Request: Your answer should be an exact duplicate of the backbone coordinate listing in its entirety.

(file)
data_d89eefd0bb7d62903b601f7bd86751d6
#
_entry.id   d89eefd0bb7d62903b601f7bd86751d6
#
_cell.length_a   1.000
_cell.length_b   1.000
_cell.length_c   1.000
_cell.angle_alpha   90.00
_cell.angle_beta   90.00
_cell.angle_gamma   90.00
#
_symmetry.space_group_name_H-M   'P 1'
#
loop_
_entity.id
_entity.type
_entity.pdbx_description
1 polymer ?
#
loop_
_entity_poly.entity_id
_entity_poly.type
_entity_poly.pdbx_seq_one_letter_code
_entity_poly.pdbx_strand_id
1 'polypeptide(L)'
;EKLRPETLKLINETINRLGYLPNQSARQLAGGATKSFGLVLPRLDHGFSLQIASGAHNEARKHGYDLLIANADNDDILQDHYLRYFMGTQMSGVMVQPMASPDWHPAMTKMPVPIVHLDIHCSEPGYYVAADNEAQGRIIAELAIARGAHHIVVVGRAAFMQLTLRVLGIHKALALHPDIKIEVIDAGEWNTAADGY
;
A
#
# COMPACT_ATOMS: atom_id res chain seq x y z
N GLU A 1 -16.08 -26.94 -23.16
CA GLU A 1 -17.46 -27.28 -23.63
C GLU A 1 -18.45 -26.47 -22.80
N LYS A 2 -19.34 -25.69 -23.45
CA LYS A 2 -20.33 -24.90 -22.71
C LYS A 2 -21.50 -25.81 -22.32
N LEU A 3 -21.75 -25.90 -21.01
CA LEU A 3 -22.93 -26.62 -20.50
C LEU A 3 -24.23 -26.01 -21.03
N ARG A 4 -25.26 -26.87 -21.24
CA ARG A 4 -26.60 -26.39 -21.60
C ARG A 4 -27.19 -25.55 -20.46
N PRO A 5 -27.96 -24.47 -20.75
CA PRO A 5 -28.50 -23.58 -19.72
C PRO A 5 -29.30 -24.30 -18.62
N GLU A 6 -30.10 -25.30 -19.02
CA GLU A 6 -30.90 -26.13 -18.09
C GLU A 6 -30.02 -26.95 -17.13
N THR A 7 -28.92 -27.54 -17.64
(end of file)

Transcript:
data_d89eefd0bb7d62903b601f7bd86751d6
#
_entry.id   d89eefd0bb7d62903b601f7bd86751d6
#
_cell.length_a   1.000
_cell.length_b   1.000
_cell.length_c   1.000
_cell.angle_alpha   90.00
_cell.angle_beta   90.00
_cell.angle_gamma   90.00
#
_symmetry.space_group_name_H-M   'P 1'
#
loop_
_entity.id
_entity.type
_entity.pdbx_description
1 polymer ?
#
loop_
_entity_poly.entity_id
_entity_poly.type
_entity_poly.pdbx_seq_one_letter_code
_entity_poly.pdbx_strand_id
1 'polypeptide(L)'
;EKLRPETLKLINETINRLGYLPNQSARQLAGGATKSFGLVLPRLDHGFSLQIASGAHNEARKHGYDLLIANADNDDILQDHYLRYFMGTQMSGVMVQPMASPDWHPAMTKMPVPIVHLDIHCSEPGYYVAADNEAQGRIIAELAIARGAHHIVVVGRAAFMQLTLRVLGIHKALALHPDIKIEVIDAGEWNTAADGY
;
A
#
# COMPACT_ATOMS: atom_id res chain seq x y z
N GLU A 1 -16.08 -26.94 -23.16
CA GLU A 1 -17.46 -27.28 -23.63
C GLU A 1 -18.45 -26.47 -22.80
N LYS A 2 -19.34 -25.69 -23.45
CA LYS A 2 -20.33 -24.90 -22.71
C LYS A 2 -21.50 -25.81 -22.32
N LEU A 3 -21.75 -25.90 -21.01
CA LEU A 3 -22.93 -26.62 -20.50
C LEU A 3 -24.23 -26.01 -21.03
N ARG A 4 -25.26 -26.87 -21.24
CA ARG A 4 -26.60 -26.39 -21.60
C ARG A 4 -27.19 -25.55 -20.46
N PRO A 5 -27.96 -24.47 -20.75
CA PRO A 5 -28.50 -23.58 -19.72
C PRO A 5 -29.30 -24.30 -18.62
N GLU A 6 -30.10 -25.30 -19.02
CA GLU A 6 -30.90 -26.13 -18.09
C GLU A 6 -30.02 -26.95 -17.13
N THR A 7 -28.92 -27.54 -17.64